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“For my thoughts are not your thoughts, neither are your ways my ways, declares the Lord. For as the heavens are higher than the earth, so are my ways higher than your ways and my thoughts than your thoughts.” Isaiah 55:8-9

God’s ways are far higher than our ways. But God’s plans are much higher, loftier than that. His plans are made in His perfect character—both wisely and graciously. It would go against His character to make a plan that was anything less than perfect.

Romans 11 is a proclamation of this. As Paul discusses Israel’s rejection of the Gospel and how the Gentiles fit into God’s redemptive plan, we are shown God’s glorious sovereignty and wisdom in the story of redemption.

The Story: Israel and the Gentiles

Paul begins this chapter with a question which forces us back to chapter 10. In chapter 10, he explains how the Gospel is received by grace alone and not works, yet the Jews sought to establish their own righteousness apart from God (Romans 10:3). From that, Paul begins chapter 11 by asking, “Has God then rejected his people?” Paul’s emphatic reply is, “By no means!” (v. 1).

Paul explains to his Gentile audience that God has not rejected His people, the Israelites, completely. God has set aside a remnant to remain faithful to Him, just as He did in the past (vs. 2-5). Just as it is among the Gentiles, God has, in His sovereignty and wisdom, predestined and elected a portion of the Jews to believe and follow Him, while the rest were hardened against Him.

But why? Paul moves us along in the story with a second question: “Did they stumble in order that they might fall?” Once again he counters, “By no means!”

This is where Paul begins to show us God’s wisdom in this plan. Though the Jews are a contrary and disobedient people, God has used this sin to glorify Himself by bringing salvation to the Gentiles. Because a great number of the Jews are deaf to God, the Gentiles are now welcomed into the family of God and receive salvation (v. 11).

Paul recognizes that the Gentiles may be tempted to arrogance, thinking of themselves as better than the Jews because God has cut the Jews off for their sake. But Paul calls them to a humble fear of God in recognition of God’s great mercy on them: “Do not become proud, but fear. For if God did not spare the natural branches [Israel], neither will he spare you. Note then the kindness and the severity of God; severity toward those who have fallen, but God’s kindness to you, provided you continue in his kindness” (vs. 20-22). There is no room for pride in God’s sovereign plan of redemption.

Paul continues on to explain that although the Jews are partially hardened, God has not forgotten them in this grand plan of redemption. Rather, He is going to open the eyes of a large number of the Jews and deliver them from their darkness, revealing His gospel, and saving them from their sins (vs. 25-27).

Once again, Paul reminds them that there is no room for pride. The Gentiles were enemies of God at one point, too, yet God showed them mercy. In the same way, He will show great mercy to the Jews, all to His glory (vs. 28-31).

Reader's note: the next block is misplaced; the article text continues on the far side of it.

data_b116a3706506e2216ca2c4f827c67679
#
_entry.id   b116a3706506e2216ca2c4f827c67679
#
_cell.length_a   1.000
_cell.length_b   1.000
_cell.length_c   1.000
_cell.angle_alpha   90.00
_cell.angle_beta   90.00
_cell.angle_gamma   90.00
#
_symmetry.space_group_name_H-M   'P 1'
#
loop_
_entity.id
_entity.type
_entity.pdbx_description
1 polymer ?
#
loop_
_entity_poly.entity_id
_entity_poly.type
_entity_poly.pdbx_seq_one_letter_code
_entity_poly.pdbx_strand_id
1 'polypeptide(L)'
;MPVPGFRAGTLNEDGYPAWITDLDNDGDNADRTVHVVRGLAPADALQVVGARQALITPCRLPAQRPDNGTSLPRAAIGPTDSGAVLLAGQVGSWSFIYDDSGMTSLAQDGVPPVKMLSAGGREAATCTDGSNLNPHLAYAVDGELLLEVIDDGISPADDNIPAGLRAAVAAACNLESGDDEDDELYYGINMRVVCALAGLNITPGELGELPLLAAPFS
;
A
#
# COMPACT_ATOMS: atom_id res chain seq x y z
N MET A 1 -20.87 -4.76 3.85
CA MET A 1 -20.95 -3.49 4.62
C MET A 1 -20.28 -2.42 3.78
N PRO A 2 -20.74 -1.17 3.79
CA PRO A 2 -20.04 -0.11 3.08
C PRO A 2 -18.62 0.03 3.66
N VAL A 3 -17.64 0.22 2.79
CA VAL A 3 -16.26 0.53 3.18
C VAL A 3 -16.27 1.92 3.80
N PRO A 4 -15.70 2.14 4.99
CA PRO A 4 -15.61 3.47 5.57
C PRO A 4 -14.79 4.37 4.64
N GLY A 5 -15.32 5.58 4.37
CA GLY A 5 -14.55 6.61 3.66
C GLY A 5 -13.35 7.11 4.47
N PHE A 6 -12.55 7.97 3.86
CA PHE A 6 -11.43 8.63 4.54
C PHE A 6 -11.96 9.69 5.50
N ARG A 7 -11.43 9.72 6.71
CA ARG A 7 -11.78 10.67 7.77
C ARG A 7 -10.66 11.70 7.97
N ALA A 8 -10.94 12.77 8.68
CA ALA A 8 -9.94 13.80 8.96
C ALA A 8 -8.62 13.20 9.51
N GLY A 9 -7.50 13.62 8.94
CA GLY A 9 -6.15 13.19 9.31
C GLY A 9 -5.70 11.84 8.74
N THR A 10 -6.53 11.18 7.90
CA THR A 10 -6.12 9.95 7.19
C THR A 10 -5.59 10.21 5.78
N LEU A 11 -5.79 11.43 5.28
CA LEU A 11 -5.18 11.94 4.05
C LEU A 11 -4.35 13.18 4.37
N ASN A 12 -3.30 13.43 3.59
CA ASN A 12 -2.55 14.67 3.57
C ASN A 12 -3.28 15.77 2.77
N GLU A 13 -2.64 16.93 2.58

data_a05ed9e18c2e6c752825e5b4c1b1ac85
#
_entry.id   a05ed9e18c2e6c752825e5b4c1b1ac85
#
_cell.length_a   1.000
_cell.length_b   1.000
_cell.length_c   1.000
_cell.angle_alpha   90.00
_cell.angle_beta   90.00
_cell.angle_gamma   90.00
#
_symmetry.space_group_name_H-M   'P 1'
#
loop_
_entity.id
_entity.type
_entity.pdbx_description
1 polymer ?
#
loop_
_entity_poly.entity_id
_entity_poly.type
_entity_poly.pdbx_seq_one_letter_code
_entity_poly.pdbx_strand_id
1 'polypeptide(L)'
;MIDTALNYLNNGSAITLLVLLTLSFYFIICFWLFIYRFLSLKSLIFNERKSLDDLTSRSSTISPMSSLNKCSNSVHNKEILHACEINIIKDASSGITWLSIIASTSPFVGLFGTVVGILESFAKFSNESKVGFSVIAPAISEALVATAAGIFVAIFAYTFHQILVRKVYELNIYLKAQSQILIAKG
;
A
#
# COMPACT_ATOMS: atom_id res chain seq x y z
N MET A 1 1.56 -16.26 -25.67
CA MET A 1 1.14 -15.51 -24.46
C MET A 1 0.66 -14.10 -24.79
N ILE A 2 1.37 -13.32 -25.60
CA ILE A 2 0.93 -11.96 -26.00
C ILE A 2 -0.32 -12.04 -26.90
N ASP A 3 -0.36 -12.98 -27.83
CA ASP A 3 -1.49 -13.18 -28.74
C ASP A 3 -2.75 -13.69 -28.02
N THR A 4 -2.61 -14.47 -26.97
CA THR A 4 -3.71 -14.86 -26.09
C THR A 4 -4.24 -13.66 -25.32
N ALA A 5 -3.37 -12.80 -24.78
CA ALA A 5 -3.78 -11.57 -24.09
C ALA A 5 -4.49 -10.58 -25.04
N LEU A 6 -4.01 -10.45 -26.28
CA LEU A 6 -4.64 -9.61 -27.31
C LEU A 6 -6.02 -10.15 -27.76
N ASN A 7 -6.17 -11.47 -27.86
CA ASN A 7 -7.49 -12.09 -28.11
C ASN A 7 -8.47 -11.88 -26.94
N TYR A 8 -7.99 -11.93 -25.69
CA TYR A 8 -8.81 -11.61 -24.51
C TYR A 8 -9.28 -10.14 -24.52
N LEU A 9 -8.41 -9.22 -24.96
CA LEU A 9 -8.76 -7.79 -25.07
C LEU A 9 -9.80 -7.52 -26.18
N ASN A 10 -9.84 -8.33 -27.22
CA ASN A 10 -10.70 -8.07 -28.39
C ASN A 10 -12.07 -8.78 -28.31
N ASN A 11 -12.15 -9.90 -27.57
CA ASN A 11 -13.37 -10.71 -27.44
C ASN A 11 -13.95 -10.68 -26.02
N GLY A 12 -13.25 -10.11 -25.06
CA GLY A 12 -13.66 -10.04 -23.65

The Application: All Glory to God

Seeing God’s plan of redemption unfold, how can we not proclaim in unison with Paul:

“Oh, the depth of the riches and wisdom and knowledge of God! How unsearchable are his judgments and how inscrutable his ways! ‘For who has known the mind of the Lord, Or who has been his counselor?’ ‘Or who has given a gift to him that he might be repaid?’” Romans 11:33-35

As we consider the whole of salvation—God’s predestination, election, salvation, and glorification of believers—what can we do but humbly proclaim Him? All glory goes to Him.

We are wretched sinners who deserve nothing. The Gentiles who were grafted in were sinful pagans who worshipped false gods. The Jews abandoned God, either to other gods or to seeking to earn their salvation. We Gentiles today are no different; we hated and rebelled against God just like they did.

And yet, what has God done? He has shown grace, He has opened blind eyes, and He has set aside a remnant for Himself. We deserve nothing, yet we have been given everything that pertains to eternal life.

And how did we receive it? Through works? Through our own striving and effort? No, we did not even desire God, and we were incapable of bringing anything worthwhile to salvation. Nothing we could offer could begin to bring us closer to salvation. So, God sent His only Son, Jesus, to die on the cross for our sins. He did it all. His sacrifice completed salvation for us. And we only receive it when He opens our blind eyes.

Whether you are Jew or Gentile, God takes all the glory in your salvation. You contributed nothing, and you keep your salvation only because Christ keeps you. You are called to believe and obey, but the belief and obedience you have are from the power of God. Where is pride? There’s no room, not in God’s plan of redemption. All glory goes to Him.

“For from him and through him and to him are all things. To him be glory forever. Amen.” Roamns 11:36

About the Author

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Lara d'Entremont is a a child of God, a wife, and a Biblical counselor in training. As someone who has been made anew by God and completely transformed by Him, she wants to point you back to that same gracious Savior. You can visit Lara on her blog, Renewed In Truth.